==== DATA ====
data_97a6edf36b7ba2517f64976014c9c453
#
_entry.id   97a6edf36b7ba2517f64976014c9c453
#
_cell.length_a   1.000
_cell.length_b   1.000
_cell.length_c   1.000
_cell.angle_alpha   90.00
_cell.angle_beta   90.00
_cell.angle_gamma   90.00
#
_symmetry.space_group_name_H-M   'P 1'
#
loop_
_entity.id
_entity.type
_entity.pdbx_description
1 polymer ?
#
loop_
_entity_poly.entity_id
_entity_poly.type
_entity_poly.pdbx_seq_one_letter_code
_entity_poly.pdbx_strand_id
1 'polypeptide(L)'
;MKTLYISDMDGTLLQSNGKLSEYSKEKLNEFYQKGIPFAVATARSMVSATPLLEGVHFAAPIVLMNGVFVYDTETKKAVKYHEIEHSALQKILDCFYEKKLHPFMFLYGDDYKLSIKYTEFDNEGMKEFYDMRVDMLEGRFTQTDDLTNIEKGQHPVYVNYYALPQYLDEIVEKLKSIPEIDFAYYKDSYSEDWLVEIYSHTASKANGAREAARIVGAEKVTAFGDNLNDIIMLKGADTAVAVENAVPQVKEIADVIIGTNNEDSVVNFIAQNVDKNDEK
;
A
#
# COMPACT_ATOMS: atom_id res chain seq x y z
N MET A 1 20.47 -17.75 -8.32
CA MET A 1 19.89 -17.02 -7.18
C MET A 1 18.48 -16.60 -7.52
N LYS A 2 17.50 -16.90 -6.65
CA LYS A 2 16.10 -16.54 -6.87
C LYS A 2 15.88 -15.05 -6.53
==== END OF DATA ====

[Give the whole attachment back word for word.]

data_97a6edf36b7ba2517f64976014c9c453
#
_entry.id   97a6edf36b7ba2517f64976014c9c453
#
_cell.length_a   1.000
_cell.length_b   1.000
_cell.length_c   1.000
_cell.angle_alpha   90.00
_cell.angle_beta   90.00
_cell.angle_gamma   90.00
#
_symmetry.space_group_name_H-M   'P 1'
#
loop_
_entity.id
_entity.type
_entity.pdbx_description
1 polymer ?
#
loop_
_entity_poly.entity_id
_entity_poly.type
_entity_poly.pdbx_seq_one_letter_code
_entity_poly.pdbx_strand_id
1 'polypeptide(L)'
;MKTLYISDMDGTLLQSNGKLSEYSKEKLNEFYQKGIPFAVATARSMVSATPLLEGVHFAAPIVLMNGVFVYDTETKKAVKYHEIEHSALQKILDCFYEKKLHPFMFLYGDDYKLSIKYTEFDNEGMKEFYDMRVDMLEGRFTQTDDLTNIEKGQHPVYVNYYALPQYLDEIVEKLKSIPEIDFAYYKDSYSEDWLVEIYSHTASKANGAREAARIVGAEKVTAFGDNLNDIIMLKGADTAVAVENAVPQVKEIADVIIGTNNEDSVVNFIAQNVDKNDEK
;
A
#
# COMPACT_ATOMS: atom_id res chain seq x y z
N MET A 1 20.47 -17.75 -8.32
CA MET A 1 19.89 -17.02 -7.18
C MET A 1 18.48 -16.60 -7.52
N LYS A 2 17.50 -16.90 -6.65
CA LYS A 2 16.10 -16.54 -6.87
C LYS A 2 15.88 -15.05 -6.53